Amedeo Maiuri (Veroli, 1886 - Napoli, 1963)

Professor of archeology and art history, an archeologist of international acclaim and a prolific writer, Amadeo Maiuri was the first scholar to conduct excavations according to scientific criteria of Villa Jovis , one of the Emperor Tiberius' residences on the island of Capri. Thanks to his meticulous work, initiated in 1932 and lasting for 3 years, all the ancient halls and their surroundings which can now be visited were brought to light. Before his Villa Jovis period, Amedeo Maiuri worked as director of the Archeological Museum of Rodi, of Naples' Archaeological Museum and of the sites of Pompei and Herculaneum.

Curzio Malaparte (Prato, 1898 - Roma, 1957)

Curzio Malaparte (born Kurt Erich Suckert) was an Italian writer and journalist (of an ambiguous persuasion) who was particularly active during the politically turbulent 1920's. In 1922 he participated in the March on Rome and was subsequently employed as editor of the la Stampa newspaper. He was confined for five years on the island of Lipari because, according to Mussolini's regime, he was guilty of anti-fascist activities beyond the Italian borders.
During the Second World War he worked for the Corriere della Sera newspaper and recorded all the terrible experiences of war in his highly acclaimed novel Kaputt, published in 1944. A few years later, in 1949, he published La Pelle, a book inspired by the allied forces liberation of Naples. Curzio Malaparte came to Capri for the first time in 1936 to visit his friend, Axel Munthe and in 1938 decided to enlist the services of the Italian Rationalist architect, Adalberto Libera to design a villa, Villa Malaparte, on the panoramic Pizzolungo coastal path.

Curzio Malaparte's island residence, which the author referred to as Casa come me (a house like me), is a striking example of ultra modern architecture. In 1963, was used by Jean Luc Goddard as cinematographic set. Villa Malaparte is now owned by the Giorgio Ronchi Foundation and is, sadly, not open to the general public.

Pablo Neruda (Parral, 1904 - Santiago, 1973)

Pablo Neruda was not only a great name in International literature but also had a number of important political and diplomatic roles. Linked to the Chilean communist party and elected a senator in 1945, Pablo Neruda publicly accused the president Gabriel Gonzalez Videla of committing abuses on the population. Videla ordered Neruda's arrest, forcing him into a long period of exile.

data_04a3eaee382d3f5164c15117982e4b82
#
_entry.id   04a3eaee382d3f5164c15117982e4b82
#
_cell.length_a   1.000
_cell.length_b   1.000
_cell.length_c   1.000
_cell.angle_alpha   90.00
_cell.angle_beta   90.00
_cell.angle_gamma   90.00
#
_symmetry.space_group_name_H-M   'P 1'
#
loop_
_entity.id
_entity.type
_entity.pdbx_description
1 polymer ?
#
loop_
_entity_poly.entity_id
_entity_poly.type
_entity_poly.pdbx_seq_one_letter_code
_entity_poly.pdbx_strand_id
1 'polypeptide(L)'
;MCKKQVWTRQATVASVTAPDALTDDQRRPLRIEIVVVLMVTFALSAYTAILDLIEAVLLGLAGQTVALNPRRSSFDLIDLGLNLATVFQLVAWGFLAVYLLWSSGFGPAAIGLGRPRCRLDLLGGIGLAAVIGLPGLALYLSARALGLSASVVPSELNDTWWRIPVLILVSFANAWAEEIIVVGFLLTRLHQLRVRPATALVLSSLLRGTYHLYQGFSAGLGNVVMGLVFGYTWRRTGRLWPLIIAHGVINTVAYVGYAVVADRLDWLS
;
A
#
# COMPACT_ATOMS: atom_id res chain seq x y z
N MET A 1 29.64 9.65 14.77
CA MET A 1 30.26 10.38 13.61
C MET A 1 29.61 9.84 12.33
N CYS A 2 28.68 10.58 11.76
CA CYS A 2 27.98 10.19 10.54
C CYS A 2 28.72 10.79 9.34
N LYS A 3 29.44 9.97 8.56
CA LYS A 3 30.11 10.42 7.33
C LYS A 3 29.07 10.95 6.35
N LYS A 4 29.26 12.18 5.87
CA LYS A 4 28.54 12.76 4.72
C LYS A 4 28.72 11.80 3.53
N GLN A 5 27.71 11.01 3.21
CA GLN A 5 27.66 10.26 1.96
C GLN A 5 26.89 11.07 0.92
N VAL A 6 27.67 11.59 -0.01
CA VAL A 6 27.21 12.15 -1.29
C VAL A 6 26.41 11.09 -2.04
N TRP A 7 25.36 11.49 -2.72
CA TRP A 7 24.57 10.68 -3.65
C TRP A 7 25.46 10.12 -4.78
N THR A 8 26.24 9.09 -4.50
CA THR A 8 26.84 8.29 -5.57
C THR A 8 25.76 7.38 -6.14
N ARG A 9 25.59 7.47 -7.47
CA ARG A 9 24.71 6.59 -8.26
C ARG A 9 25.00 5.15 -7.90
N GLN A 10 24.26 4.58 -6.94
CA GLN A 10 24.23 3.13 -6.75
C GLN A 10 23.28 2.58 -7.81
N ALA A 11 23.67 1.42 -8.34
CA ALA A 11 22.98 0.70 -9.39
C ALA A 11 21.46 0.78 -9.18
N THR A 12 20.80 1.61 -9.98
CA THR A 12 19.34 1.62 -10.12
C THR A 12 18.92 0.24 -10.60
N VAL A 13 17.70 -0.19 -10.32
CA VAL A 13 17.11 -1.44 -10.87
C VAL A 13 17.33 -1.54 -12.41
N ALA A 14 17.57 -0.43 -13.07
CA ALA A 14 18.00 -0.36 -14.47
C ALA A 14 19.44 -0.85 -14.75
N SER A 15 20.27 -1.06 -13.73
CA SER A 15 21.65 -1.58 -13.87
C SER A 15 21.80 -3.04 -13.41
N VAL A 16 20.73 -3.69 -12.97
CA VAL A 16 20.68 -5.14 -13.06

In 1953 - the same year in which he was awarded the Stalin Award - the Chilean poet arrived in Capri where he was Edwin Cerio's guest in the splendid Casa di Arturo, a villa situated on the Via Tragara, overlooking the bay of Marina Piccola. During his time on the island he published his The Captain's Verses, a collection of love poems. In 1971 Pablo Neruda received the Nobel Prize for literature.

Graham Greene (Berkhampsted, 1904 - Corsier-sur-Vevey, 1991)

An important British novelist and playwright, and for a period even a secret agent for the MI6 in Siera Leone, Graham Greene achieved success in various literary genre. Extremely interested in both religious themes and international politics, he began writing from an early age and became a wealthy man thanks to bestselling novels such as The Quiet American, Brighton Rock, The Heart of the Matter and Our Man in Havana. Graham Greene loved traveling and discovering places which would stimulate his writing. In the 1940's he found inspiration on the Island of Capri where he lived in Edwin Cerio's Villa Il Rosaio in Anacapri.

Giuseppe Orlandi

The lively pedestrian road which winds its way through the historic center of Anacapri is named after Giuseppe Orlandi, the provincial councilor who, in the second half of the 19th century (in 1877) actively promoted the construction of the carriageway connecting Marina Grande with Anacapri. The road, vital for the development of the island, was realized by Emilio Mayer, the engineer responsible for the Via Krupp, who had reputation for his ability to overcome the difficulties created by the island's often impervious terrain. Via Giuseppe Orlandi leads to a number of Anacapri's most important monuments, such as the Casa Rossa and the Church of San Michele.


The german Gustravo Giulio Ottone Dobrich, better known as Miradois, was a hermit monk who arrived in Capri shortly after the end of the First World War. He lived in Grotta di Matermania, the ancient nymphaeum situated on the Pizzolungo pathway, and survived on a diet of herbs, roots and goats milk. When he decided to leave the island he "donated" the cave to the Council of Capri together with a bizarre inventory which listed four stone beds, eight pillows of sand and chalk, four walls, and the sun. Miradois may not be a particularly well-known character but he does appear alongside Filippo Tommaso Marinetti, founder of the Futurist movement, in one of Edwin Cerio's works.